Agustín Menini & Carlo Nicola

Founders of Menini Nicola

How does Montevideo inspire creativity?
Montevideo is very small. Despite being Uruguay’s capital city, we still all know each other as we are just a million and a half people. That’s the reason for our thousands of interactions and it makes it really easy to stay in touch. Living opposite the river (Río de la Plata) and near the city’s art deco architecture helps inspire creativity also.

Where do you draw your inspiration?
Working a lot; that’s where everything starts.

Where is your favorite place to go in the city?
The coast because of the air, and it is where the city congregates.

What has been your favorite project?
Every project has its ‘bright side’ and, of course, an ‘ugly side’. Right now, we are working on a co-living project that is thrilling. Also, the last collection (Tropical Dream) gave us a lot of joy; somehow we could play again and just design the kind of furniture that we love.


Estudio Diario’s Haro clock

Estudio Diario’s Haro clock

Ana Sosa & Guillermo Salhón

Founders of Estudio Diario

What is the atmosphere of Montevideo like?
Uruguay is a country of European immigrants, and you can see this reflected in so much of the culture and in the architecture. Montevideo, in particular, is a city that is characterized by art deco.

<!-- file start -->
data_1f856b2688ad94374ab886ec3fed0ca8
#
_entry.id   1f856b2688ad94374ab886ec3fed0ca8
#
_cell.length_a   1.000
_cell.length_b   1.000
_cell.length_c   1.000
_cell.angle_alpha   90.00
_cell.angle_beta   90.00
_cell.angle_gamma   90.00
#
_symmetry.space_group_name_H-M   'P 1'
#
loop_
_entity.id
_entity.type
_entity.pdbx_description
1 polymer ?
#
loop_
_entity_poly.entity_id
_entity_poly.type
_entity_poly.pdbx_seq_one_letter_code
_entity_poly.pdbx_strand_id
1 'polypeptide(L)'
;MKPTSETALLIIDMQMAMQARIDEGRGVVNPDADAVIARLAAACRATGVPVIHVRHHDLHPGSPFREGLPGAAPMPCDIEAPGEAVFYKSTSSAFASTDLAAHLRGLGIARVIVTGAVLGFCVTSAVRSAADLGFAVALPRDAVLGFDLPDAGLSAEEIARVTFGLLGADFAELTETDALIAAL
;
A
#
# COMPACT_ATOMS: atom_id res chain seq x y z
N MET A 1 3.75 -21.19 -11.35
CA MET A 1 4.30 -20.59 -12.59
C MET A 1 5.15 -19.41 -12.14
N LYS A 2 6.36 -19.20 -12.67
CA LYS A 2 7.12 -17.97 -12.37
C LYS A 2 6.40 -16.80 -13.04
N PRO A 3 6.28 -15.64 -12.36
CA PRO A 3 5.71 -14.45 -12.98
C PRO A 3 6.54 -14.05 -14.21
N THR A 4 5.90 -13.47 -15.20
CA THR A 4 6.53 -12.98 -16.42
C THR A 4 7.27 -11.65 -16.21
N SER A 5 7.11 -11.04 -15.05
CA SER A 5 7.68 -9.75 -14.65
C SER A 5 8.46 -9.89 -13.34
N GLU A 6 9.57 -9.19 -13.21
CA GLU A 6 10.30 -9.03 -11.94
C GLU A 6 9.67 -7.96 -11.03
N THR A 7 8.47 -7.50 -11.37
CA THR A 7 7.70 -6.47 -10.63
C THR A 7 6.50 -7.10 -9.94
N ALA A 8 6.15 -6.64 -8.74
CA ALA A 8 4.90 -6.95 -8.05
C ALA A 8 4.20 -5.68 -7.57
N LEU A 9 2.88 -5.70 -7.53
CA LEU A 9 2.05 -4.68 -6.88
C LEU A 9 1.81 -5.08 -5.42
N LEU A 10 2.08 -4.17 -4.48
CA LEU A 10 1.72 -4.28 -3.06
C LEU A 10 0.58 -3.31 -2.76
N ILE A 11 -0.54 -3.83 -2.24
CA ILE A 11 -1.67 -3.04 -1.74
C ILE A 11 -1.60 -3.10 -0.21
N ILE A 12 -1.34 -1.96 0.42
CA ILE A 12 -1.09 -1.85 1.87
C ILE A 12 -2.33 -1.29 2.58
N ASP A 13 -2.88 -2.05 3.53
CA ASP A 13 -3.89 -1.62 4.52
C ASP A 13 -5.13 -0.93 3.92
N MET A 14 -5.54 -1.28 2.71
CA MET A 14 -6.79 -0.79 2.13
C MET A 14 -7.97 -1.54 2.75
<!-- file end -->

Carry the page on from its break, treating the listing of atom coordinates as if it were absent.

What is it that makes Uruguayan design special?
The principal characteristic of Uruguayan design is simplicity in form, in production and the technology used. The Uruguayan designer has to accept that there are certain limits on production here, and so when they start a project, they have to consider whether a product will be made locally or not. At the same time, the closeness in the country allows designers to have a close link with the different workshops they work with. These two factors mean that a shop has to produce products that are simple to make, with few pieces, few materials, but with a degree of aestheticism and careful finishes that attract a user.

Why are creative people attracted to the city?
They like the architecture and the configuration of the city a lot. Montevideo is a small city, with rather low buildings, and it is situated on the coast of the Rìo de la Plata. Those who visit particularly enjoy the friendliness of the people too.

Where do you take your inspiration from?
Our inspiration comes from the functionality and character of the Scandinavian model, which creates simple and timeless designs, keeping the focus on the studio and the combination of material and shape, while prioritizing constructive and aesthetic details.


ENMERH Famous Colonnade in Neoclassicism architecture of Theatre Solis in Montevideo

Theatre Solis in Montevideo

For more inspiration within reach of Conrad Punta del Este Resort & Casino, visit conradpuntadeleste.com


Digital Conrad Concierge and Complimentary Wi-Fi* when you book at conradhotels.com
*Standard Wi-Fi is free. Premium (if available) has a fee. Not free at properties with a resort charge